But you don't care whether a film critic gets to see the film early. You want to know when you get to see it. And if you're in Philadelphia or Chicago, then I am pleased to report that HitFix may be able to help you with that.
Good documentaries have a very simple and direct appeal. We engage because we are watching something true, and often, something we had no idea about. I have always been drawn more towards documentaries about people or places than issues, because I find people endlessly interesting, and documentaries capture us in all our freaky glory.
In the case of "Beauty Day," a Canadian documentary that is arriving on video in that country this week, I was hooked immediately by the the story of Ralph Zavadil, who made a name for himself as a local cable access celebrity in Ontario decades ago. As "Cap'n Video," Zavadil was willing to do anything for a laugh, putting himself in harm's way over and over again before one stunt ended the laughter.
Or… did it? Because the stunt that broke his neck was also the first stunt of his I ever saw, without knowing who it was or what the circumstances were. I didn't realize it was from a show or that this was a guy who did this on a regular basis. I was introduced to Zavadil via the magic of YouTube and a friend who sent me a video in an e-mail with the header "OMG THIS IS THE STUPIDEST PERSON ALIVE EXCEPT HE MIGHT BE DEAD NOW!!"
The three friends who kick off the avalanche of bad behavior in "Project X" are played by J.D. Brown, Oliver Copper, and Thomas Mann, and the three of them together sat down to talk to us about the wild ride that was the production of the film.
In addition, I sat down with the lovely young ladies who represent the angel and devil on the shoulders of Thomas, the main character in the film. Kirby Bliss Blanton plays Kirby, the girl who has been friends with Thomas for years. He thinks of her as "one of the guys," which is a convenient way of keeping his shameless crush on her at bay. And Alexis Knapp plays Alexis, the rich bitch bad girl who decides that she's going to give Thomas the best birthday present a teenage boy can ask for.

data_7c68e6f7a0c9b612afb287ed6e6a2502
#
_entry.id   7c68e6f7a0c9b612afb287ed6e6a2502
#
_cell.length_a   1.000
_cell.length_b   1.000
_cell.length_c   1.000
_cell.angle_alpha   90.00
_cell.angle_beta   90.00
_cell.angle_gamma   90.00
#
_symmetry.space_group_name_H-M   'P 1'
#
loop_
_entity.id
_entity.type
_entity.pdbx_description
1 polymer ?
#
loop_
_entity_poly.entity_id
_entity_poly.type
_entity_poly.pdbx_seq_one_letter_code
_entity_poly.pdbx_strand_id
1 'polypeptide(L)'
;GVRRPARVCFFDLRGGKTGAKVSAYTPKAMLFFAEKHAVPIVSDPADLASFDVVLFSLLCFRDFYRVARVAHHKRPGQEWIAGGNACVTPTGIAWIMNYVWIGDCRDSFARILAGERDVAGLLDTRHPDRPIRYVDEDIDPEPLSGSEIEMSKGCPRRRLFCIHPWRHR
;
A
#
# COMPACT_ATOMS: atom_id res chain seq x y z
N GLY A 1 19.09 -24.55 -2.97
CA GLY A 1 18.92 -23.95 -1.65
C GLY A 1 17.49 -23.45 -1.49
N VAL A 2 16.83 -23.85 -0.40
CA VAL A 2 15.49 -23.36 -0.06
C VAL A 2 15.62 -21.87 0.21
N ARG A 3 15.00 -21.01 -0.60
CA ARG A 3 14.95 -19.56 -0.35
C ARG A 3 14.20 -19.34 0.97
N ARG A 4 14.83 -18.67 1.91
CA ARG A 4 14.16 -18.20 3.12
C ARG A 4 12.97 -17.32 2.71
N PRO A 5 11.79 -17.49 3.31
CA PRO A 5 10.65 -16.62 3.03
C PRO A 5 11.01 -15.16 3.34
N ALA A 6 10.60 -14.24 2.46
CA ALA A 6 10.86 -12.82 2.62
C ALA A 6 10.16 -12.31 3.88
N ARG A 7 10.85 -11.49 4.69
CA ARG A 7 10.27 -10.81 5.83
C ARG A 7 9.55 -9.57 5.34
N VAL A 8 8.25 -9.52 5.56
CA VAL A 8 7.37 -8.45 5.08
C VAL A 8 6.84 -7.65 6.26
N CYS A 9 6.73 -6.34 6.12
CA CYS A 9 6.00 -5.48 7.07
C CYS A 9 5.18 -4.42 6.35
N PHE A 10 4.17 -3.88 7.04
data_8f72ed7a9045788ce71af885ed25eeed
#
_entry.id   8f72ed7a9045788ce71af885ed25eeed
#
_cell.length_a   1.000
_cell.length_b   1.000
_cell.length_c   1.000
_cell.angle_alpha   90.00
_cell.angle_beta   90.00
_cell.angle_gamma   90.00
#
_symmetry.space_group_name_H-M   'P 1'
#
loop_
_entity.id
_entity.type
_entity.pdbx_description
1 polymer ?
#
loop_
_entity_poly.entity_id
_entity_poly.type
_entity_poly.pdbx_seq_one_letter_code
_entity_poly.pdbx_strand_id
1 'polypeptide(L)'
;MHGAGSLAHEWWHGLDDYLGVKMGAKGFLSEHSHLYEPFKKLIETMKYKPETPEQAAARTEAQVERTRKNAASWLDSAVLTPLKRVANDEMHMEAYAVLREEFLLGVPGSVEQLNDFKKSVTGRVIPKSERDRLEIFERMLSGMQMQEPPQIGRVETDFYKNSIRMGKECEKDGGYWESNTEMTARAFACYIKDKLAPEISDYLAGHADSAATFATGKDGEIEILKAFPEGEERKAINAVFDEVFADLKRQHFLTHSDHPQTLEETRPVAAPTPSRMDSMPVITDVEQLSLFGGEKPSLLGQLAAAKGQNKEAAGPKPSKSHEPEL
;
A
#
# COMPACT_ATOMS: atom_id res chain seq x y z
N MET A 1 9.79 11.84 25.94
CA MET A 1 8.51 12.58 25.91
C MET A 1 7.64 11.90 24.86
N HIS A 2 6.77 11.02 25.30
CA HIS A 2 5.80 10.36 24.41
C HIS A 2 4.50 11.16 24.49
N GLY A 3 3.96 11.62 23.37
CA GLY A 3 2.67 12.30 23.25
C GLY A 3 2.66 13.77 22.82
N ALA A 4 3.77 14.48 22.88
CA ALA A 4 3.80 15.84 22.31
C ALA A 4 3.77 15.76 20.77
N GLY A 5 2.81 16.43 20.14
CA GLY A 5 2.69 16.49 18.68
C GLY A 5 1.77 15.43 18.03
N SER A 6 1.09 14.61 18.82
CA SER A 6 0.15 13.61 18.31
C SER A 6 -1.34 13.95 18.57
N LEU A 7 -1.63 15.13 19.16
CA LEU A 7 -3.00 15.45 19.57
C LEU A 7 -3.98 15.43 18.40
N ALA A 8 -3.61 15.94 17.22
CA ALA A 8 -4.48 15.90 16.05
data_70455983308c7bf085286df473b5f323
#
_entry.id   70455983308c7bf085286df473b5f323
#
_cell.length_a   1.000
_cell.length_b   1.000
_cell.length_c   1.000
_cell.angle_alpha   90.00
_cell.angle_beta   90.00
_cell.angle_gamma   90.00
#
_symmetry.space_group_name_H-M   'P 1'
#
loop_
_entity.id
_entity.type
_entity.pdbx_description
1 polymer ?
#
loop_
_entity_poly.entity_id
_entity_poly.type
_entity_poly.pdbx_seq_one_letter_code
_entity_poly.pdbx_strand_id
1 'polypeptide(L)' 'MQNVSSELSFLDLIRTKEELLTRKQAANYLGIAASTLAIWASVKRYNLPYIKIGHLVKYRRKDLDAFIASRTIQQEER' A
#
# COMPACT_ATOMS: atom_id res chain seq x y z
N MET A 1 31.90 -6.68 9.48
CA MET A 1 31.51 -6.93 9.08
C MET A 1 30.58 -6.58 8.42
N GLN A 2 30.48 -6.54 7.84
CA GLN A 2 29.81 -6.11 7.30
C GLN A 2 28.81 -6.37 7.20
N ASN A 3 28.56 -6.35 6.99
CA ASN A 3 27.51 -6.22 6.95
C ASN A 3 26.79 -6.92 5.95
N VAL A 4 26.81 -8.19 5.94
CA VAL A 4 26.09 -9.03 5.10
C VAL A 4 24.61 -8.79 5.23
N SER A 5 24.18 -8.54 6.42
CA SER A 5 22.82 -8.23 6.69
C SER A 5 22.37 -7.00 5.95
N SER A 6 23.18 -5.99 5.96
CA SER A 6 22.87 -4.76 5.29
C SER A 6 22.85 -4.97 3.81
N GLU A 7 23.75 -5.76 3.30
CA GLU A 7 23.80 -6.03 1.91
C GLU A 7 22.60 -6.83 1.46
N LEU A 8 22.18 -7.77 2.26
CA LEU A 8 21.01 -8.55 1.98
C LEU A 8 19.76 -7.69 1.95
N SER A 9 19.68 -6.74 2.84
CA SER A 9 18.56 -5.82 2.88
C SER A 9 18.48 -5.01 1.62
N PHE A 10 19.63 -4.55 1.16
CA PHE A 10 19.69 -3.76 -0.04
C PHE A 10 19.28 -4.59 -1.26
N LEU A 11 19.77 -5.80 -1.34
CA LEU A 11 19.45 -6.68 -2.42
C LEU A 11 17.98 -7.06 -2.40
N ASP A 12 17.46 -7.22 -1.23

As you can see, they're playing with pretty familiar teen movie archetypes here, and in our conversations, it feels like all the young actors are aware of what they're playing, and aware of the tradition that these roles fall into.
Zac Efron and Rob Riggle are an odd couple, and in "The Lorax," they go head to head in a battle for the environment of Thneedville.
I'm sure most teenage girls, faced with the choice between Efron and Riggle, would find themselves hard-pressed to make the call. I mean, sure, Efron's so pretty he makes 20-year-old Rob Lowe look like the Elephant Man, but what teenage girl doesn't dream of a hilariously sarcastic slab of 42-year-old Kentucky ham?
I kid because I think Riggle is awesome, and a near-total cartoon character in person. What I find most interesting about his role in "The Lorax" is how completely opposite his character in the film is from him physically. They couldn't have designed a more different character for him to play if they'd tried. Riggle fills a room with his booming voice and his carved-from-beef physicality. He's a big guy. His character in "The Lorax," however, is about as tiny as can be, with a weird creepy haircut and a classic case of little-man syndrome.
If you're going to market your movie to me, have fun with it.
That's really all I ask. I think the key to great movie marketing is that you have to figure out what movie you've made, and then crack the way to present that film to the public. Don't lie about what movie you've made. Don't hide the movie you've made. Don't shroud the thing in mystery so completely that no one knows what the movie is. And for god's sake, don't ruin it as you try to sell it to me.
So far, I think Fox has done a fairly masterful job with the actual materials they've released from "Prometheus." Their one sheets are interesting. The trailer that evokes the original 1979 "Alien" trailer without ever explicitly saying "Alien" anywhere on it is effective. They're trying.
And today, there's a very cool new puzzle piece that they've dropped in the form of a fake TED talk. Luke Scott directed the piece, which was conceived and designed by Ridley Scott and Damon Lindelof. You'd barely know that from the actual TED page, though, which plays it all very straight-faced.
I must confess that I am fascinated by the new film "Project X." It's not a particularly complicated film, in either concept or execution, but maybe that simplicity is what I like about it. At heart, "Project X" is a John Hughes movie from the '80s, right down to its final shot, but it's wrapped in a level of chaos and decadence that sums up the career of producer Todd Phillips with a gleeful degree of anarchy.
This may be the biggest budget found-footage film I've seen so far, and this and "Chronicle" both suggest that the language of found-footage is finding its way into the mainstream in a very real way, and that there are ways to crank it up. This is the story of Thomas Kub (Thomas Mann) and his 17th birthday party, as thrown by him, his friend Costa (Oliver Cooper), and their friend JB (Jonathan Daniel Brown). It is strictly forbidden by Mom (Caitlin Dulany) and Dad (Peter Mackenzie) before they leave town, but Costa browbeats the much more pliant Thomas, convincing him that this is for his own good. Costa overplans this thing on a scale that is like mounting a full-sized D-Day to take control of a playground. This party isn't just big. This party isn't just crazy. This party is the end of the goddamn world.